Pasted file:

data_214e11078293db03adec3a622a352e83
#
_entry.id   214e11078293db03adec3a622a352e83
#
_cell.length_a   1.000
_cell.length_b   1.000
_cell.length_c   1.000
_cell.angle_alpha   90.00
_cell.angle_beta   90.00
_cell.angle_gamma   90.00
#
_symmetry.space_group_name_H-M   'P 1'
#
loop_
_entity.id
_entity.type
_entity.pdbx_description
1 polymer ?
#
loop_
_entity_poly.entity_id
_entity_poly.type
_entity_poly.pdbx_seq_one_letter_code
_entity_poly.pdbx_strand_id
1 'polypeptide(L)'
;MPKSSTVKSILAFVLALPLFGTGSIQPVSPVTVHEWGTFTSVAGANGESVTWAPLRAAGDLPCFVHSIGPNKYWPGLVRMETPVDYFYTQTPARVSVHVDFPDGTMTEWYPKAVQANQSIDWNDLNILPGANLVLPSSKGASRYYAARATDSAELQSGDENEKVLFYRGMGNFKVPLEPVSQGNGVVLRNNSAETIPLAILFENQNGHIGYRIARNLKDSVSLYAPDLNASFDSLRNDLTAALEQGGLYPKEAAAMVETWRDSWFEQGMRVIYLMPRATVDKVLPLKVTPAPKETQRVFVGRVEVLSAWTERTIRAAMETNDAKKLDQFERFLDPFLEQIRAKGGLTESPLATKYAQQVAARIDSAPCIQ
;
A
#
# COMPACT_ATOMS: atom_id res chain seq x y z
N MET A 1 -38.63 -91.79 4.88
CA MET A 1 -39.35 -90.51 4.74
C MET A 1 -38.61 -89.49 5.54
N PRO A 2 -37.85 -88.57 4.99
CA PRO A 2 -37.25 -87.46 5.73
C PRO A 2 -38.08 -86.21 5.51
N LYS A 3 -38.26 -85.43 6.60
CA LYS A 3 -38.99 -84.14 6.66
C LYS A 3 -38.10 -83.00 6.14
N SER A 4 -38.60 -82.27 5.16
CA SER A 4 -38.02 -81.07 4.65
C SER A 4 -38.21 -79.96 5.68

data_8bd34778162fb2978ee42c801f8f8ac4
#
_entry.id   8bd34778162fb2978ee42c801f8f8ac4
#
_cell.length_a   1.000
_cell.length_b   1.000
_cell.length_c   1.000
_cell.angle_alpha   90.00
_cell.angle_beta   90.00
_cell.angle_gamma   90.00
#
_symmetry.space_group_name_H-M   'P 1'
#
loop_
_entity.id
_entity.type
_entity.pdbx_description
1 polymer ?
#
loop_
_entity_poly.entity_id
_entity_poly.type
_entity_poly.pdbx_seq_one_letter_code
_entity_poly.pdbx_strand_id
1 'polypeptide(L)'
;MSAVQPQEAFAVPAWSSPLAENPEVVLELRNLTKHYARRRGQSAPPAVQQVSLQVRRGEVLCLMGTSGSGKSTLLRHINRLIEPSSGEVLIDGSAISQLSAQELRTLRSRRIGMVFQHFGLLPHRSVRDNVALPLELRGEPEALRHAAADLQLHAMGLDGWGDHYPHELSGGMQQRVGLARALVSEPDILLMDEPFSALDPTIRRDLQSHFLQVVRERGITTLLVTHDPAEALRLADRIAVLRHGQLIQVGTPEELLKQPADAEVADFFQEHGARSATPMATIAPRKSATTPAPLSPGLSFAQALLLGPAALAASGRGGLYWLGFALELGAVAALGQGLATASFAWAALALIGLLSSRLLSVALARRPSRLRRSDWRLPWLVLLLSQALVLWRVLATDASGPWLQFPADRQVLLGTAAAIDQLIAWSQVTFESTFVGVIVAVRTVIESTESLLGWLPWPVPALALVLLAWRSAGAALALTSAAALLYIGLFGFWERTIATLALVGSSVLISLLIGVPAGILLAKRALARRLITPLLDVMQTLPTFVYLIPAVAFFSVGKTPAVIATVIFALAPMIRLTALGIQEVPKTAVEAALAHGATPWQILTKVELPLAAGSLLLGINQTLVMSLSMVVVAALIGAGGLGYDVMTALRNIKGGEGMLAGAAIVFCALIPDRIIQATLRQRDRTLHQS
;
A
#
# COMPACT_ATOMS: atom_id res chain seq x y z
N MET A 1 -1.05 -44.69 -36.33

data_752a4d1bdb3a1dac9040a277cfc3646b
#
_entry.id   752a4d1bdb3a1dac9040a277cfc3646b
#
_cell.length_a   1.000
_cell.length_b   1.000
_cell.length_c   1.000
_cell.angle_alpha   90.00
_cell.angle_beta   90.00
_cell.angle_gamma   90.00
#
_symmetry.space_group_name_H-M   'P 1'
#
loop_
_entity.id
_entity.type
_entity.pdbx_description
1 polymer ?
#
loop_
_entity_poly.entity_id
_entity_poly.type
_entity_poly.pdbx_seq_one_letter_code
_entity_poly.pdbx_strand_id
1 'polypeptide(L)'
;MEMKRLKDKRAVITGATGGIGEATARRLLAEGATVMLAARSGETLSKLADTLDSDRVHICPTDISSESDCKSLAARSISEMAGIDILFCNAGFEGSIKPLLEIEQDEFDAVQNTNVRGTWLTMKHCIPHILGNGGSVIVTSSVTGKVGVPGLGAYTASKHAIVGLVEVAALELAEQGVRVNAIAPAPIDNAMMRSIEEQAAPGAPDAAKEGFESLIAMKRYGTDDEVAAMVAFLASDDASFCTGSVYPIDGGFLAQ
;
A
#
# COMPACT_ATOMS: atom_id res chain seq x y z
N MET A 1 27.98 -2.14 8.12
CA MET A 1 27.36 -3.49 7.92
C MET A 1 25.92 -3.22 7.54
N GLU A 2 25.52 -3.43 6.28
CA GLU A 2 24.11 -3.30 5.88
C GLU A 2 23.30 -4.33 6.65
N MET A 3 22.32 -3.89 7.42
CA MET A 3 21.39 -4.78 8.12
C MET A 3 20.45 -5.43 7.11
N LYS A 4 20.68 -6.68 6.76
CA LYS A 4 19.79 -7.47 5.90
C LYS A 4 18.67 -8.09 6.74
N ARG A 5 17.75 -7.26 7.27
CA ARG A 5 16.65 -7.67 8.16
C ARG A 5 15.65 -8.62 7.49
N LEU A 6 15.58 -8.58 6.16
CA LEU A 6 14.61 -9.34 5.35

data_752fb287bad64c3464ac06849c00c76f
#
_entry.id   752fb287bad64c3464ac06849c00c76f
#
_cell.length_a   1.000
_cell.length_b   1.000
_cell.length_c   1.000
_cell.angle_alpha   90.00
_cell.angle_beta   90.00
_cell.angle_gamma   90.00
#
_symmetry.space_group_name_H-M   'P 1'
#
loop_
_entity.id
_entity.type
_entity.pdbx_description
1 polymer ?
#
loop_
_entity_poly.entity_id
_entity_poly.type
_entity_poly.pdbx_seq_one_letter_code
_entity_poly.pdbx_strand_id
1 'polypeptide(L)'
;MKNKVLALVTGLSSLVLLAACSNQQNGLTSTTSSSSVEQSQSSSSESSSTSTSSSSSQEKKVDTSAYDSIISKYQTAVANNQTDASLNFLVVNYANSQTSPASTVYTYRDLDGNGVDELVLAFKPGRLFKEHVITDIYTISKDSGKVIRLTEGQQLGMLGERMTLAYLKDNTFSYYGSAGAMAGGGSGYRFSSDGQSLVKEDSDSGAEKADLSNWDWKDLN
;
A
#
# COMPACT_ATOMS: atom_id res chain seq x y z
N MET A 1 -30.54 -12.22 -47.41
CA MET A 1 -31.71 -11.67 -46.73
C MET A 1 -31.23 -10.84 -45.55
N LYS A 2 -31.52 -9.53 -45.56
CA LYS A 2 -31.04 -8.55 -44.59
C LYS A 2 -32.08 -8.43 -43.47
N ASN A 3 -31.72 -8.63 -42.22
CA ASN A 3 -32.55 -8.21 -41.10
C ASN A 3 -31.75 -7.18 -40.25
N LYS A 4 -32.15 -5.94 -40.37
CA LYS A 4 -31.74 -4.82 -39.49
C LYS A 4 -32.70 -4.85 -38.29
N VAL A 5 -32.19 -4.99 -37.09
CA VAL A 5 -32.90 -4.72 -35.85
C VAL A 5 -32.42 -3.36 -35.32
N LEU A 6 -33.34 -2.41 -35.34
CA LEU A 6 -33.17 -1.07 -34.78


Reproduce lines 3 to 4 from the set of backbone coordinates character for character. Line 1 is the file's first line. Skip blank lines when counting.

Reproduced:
_entry.id   214e11078293db03adec3a622a352e83
#